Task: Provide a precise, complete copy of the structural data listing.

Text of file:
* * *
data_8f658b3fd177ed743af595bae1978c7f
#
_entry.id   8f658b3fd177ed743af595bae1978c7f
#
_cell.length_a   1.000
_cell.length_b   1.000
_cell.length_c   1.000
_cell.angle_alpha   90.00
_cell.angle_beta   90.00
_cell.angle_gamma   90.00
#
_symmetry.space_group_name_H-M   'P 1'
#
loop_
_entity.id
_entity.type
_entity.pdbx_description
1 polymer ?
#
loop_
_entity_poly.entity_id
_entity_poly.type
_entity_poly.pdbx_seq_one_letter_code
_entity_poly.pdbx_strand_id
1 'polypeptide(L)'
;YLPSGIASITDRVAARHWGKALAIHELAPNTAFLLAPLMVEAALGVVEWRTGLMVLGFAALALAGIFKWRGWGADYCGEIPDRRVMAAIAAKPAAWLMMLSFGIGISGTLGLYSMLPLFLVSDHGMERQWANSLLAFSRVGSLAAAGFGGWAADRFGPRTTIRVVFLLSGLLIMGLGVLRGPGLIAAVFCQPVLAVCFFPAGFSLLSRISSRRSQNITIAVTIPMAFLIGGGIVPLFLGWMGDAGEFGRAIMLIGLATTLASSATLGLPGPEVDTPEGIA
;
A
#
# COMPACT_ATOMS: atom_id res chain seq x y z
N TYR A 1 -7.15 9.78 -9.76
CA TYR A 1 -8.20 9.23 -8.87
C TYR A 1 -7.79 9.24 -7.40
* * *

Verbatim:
data_8f658b3fd177ed743af595bae1978c7f
#
_entry.id   8f658b3fd177ed743af595bae1978c7f
#
_cell.length_a   1.000
_cell.length_b   1.000
_cell.length_c   1.000
_cell.angle_alpha   90.00
_cell.angle_beta   90.00
_cell.angle_gamma   90.00
#
_symmetry.space_group_name_H-M   'P 1'
#
loop_
_entity.id
_entity.type
_entity.pdbx_description
1 polymer ?
#
loop_
_entity_poly.entity_id
_entity_poly.type
_entity_poly.pdbx_seq_one_letter_code
_entity_poly.pdbx_strand_id
1 'polypeptide(L)'
;YLPSGIASITDRVAARHWGKALAIHELAPNTAFLLAPLMVEAALGVVEWRTGLMVLGFAALALAGIFKWRGWGADYCGEIPDRRVMAAIAAKPAAWLMMLSFGIGISGTLGLYSMLPLFLVSDHGMERQWANSLLAFSRVGSLAAAGFGGWAADRFGPRTTIRVVFLLSGLLIMGLGVLRGPGLIAAVFCQPVLAVCFFPAGFSLLSRISSRRSQNITIAVTIPMAFLIGGGIVPLFLGWMGDAGEFGRAIMLIGLATTLASSATLGLPGPEVDTPEGIA
;
A
#
# COMPACT_ATOMS: atom_id res chain seq x y z
N TYR A 1 -7.15 9.78 -9.76
CA TYR A 1 -8.20 9.23 -8.87
C TYR A 1 -7.79 9.24 -7.40